In my view this information on relative lifetimes emissions ties in well with the latest news on highly efficient wireless charging:

this is massive news for PHEVs, particularly shorter range ones, as opportunity charging will greatly increase their average yearly AER.

11kW wireless charging will not make much difference to BEVs, but one heck of a lot if your AER is 25 miles.

If a BEV is charged mostly by renewables, surely that would tip the balance back in their favour?

No.  The low capacity factor of the scalable RE sources (wind and PV) means they are unavailable in sufficient quantity much of the time EVs need to charge.  This goes double for PHEVs.  This requires fallback to fossil fuels, which is why the FF industry is pushing them and away from nuclear.

Also, BEVs have usable lifespans that are many times longer than ICE-engined vehicles.

The powertrain is usually one of the last parts of a vehicle to wear out.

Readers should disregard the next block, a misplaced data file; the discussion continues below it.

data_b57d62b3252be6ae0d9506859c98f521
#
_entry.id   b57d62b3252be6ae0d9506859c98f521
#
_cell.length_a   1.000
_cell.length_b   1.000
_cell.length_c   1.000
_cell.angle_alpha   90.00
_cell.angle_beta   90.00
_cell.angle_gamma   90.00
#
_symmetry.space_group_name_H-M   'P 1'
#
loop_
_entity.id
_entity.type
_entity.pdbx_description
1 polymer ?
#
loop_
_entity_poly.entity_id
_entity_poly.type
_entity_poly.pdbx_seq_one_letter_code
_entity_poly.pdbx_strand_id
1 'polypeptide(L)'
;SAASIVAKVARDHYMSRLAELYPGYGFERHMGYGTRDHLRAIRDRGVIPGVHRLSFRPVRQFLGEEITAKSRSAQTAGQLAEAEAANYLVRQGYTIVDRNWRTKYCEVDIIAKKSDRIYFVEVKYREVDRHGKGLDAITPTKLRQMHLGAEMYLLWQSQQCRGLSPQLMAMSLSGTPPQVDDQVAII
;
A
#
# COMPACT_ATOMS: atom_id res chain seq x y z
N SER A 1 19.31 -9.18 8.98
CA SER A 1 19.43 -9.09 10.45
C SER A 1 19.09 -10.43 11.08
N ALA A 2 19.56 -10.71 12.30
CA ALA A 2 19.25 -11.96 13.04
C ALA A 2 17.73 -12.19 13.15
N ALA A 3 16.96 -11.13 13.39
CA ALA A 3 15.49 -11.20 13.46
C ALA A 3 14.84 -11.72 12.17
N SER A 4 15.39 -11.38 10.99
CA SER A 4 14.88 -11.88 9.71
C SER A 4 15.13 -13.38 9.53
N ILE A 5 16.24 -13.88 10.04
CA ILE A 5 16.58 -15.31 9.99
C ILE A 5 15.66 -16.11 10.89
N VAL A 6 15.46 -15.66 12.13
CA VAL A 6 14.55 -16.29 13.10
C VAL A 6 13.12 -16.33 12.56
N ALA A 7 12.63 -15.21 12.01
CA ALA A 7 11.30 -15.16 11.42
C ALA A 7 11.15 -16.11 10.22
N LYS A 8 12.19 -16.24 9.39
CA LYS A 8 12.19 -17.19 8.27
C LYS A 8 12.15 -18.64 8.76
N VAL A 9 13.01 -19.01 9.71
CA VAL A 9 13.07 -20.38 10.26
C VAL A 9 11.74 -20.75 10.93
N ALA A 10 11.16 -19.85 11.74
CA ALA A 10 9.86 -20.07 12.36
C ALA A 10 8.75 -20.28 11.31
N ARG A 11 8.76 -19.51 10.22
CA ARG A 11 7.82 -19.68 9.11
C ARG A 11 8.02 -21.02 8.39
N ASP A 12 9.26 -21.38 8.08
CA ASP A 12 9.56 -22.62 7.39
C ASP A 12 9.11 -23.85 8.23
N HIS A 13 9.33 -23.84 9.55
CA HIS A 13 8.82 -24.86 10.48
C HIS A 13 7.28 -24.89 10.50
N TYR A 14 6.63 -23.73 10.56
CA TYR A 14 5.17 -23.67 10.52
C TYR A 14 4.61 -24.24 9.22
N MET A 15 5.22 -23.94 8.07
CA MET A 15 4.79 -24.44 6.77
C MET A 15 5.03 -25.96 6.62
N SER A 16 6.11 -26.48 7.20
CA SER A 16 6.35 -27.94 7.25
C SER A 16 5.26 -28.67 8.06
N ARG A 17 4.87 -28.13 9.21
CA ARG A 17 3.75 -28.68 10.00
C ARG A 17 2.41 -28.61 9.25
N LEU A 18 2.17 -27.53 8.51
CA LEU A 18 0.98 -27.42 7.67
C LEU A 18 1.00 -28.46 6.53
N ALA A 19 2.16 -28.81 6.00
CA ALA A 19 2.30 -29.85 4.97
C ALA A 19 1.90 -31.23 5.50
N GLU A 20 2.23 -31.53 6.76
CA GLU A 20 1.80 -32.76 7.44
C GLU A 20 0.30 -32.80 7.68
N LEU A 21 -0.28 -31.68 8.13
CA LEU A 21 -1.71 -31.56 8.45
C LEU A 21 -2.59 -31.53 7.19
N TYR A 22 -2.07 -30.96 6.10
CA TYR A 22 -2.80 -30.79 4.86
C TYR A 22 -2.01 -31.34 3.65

I believe that what is underestimated or not talked about is the cost of building out a fast charging network, cost of power (demand charges) and cost for electrical service to the charging stations.

This is why the PHEV is at the sweet spot now, and will be for some time.  You drive around town on electricity, with predictable charging times and consumption.  Long-range travel uses liquid fuel, which is storable for the long term.  In the near term the fuel will remain petroleum, but for the long term I hope that this fuel can come from byproducts and waste of various types.

11kW wireless charging will not make much difference to BEVs, but one heck of a lot if your AER is 25 miles.

Why bother with wireless?  The Combo Connector is good for 80 kW.

The comments to this entry are closed.